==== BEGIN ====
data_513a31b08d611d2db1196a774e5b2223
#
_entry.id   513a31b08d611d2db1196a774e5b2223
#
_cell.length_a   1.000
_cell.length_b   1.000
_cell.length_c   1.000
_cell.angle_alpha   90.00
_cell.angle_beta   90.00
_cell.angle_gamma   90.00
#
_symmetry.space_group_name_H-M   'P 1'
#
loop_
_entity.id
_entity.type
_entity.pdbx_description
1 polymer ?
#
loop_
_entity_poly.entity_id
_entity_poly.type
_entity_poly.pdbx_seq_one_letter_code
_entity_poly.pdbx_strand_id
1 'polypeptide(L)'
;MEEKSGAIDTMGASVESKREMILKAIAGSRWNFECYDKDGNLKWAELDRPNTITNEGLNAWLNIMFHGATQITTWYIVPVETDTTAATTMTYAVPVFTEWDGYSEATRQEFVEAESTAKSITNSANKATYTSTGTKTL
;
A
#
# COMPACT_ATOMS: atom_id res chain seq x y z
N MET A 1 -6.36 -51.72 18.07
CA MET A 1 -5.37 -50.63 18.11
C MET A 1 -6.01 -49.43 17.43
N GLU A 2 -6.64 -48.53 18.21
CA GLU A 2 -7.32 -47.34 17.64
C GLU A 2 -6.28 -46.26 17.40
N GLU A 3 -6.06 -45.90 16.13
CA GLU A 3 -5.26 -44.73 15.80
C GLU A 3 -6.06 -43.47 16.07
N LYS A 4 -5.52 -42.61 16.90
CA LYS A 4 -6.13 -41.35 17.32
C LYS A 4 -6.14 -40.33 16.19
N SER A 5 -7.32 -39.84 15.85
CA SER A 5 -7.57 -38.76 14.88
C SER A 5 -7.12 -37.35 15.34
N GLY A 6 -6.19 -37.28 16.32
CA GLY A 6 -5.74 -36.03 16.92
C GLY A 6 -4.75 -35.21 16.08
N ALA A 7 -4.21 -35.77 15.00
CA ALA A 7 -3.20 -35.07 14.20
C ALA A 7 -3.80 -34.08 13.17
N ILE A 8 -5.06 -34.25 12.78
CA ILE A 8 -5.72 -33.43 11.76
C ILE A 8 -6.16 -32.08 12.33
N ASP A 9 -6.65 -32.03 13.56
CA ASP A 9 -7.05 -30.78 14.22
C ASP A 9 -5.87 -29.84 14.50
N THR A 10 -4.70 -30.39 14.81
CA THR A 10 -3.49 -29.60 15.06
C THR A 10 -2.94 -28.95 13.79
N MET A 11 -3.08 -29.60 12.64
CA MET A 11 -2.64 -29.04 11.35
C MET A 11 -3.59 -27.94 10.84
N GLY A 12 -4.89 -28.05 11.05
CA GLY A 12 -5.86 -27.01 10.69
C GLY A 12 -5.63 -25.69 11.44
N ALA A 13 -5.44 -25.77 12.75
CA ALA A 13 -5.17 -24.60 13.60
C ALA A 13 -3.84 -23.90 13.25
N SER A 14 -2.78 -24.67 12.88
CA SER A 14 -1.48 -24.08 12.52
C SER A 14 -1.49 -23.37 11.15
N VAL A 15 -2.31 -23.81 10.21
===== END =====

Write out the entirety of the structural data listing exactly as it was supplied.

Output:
data_513a31b08d611d2db1196a774e5b2223
#
_entry.id   513a31b08d611d2db1196a774e5b2223
#
_cell.length_a   1.000
_cell.length_b   1.000
_cell.length_c   1.000
_cell.angle_alpha   90.00
_cell.angle_beta   90.00
_cell.angle_gamma   90.00
#
_symmetry.space_group_name_H-M   'P 1'
#
loop_
_entity.id
_entity.type
_entity.pdbx_description
1 polymer ?
#
loop_
_entity_poly.entity_id
_entity_poly.type
_entity_poly.pdbx_seq_one_letter_code
_entity_poly.pdbx_strand_id
1 'polypeptide(L)'
;MEEKSGAIDTMGASVESKREMILKAIAGSRWNFECYDKDGNLKWAELDRPNTITNEGLNAWLNIMFHGATQITTWYIVPVETDTTAATTMTYAVPVFTEWDGYSEATRQEFVEAESTAKSITNSANKATYTSTGTKTL
;
A
#
# COMPACT_ATOMS: atom_id res chain seq x y z
N MET A 1 -6.36 -51.72 18.07
CA MET A 1 -5.37 -50.63 18.11
C MET A 1 -6.01 -49.43 17.43
N GLU A 2 -6.64 -48.53 18.21
CA GLU A 2 -7.32 -47.34 17.64
C GLU A 2 -6.28 -46.26 17.40
N GLU A 3 -6.06 -45.90 16.13
CA GLU A 3 -5.26 -44.73 15.80
C GLU A 3 -6.06 -43.47 16.07
N LYS A 4 -5.52 -42.61 16.90
CA LYS A 4 -6.13 -41.35 17.32
C LYS A 4 -6.14 -40.33 16.19
N SER A 5 -7.32 -39.84 15.85
CA SER A 5 -7.57 -38.76 14.88
C SER A 5 -7.12 -37.35 15.34
N GLY A 6 -6.19 -37.28 16.32
CA GLY A 6 -5.74 -36.03 16.92
C GLY A 6 -4.75 -35.21 16.08
N ALA A 7 -4.21 -35.77 15.00
CA ALA A 7 -3.20 -35.07 14.20
C ALA A 7 -3.80 -34.08 13.17
N ILE A 8 -5.06 -34.25 12.78
CA ILE A 8 -5.72 -33.43 11.76
C ILE A 8 -6.16 -32.08 12.33
N ASP A 9 -6.65 -32.03 13.56
CA ASP A 9 -7.05 -30.78 14.22
C ASP A 9 -5.87 -29.84 14.50
N THR A 10 -4.70 -30.39 14.81
CA THR A 10 -3.49 -29.60 15.06
C THR A 10 -2.94 -28.95 13.79
N MET A 11 -3.08 -29.60 12.64
CA MET A 11 -2.64 -29.04 11.35
C MET A 11 -3.59 -27.94 10.84
N GLY A 12 -4.89 -28.05 11.05
CA GLY A 12 -5.86 -27.01 10.69
C GLY A 12 -5.63 -25.69 11.44
N ALA A 13 -5.44 -25.77 12.75
CA ALA A 13 -5.17 -24.60 13.60
C ALA A 13 -3.84 -23.90 13.25
N SER A 14 -2.78 -24.67 12.88
CA SER A 14 -1.48 -24.08 12.52
C SER A 14 -1.49 -23.37 11.15
N VAL A 15 -2.31 -23.81 10.21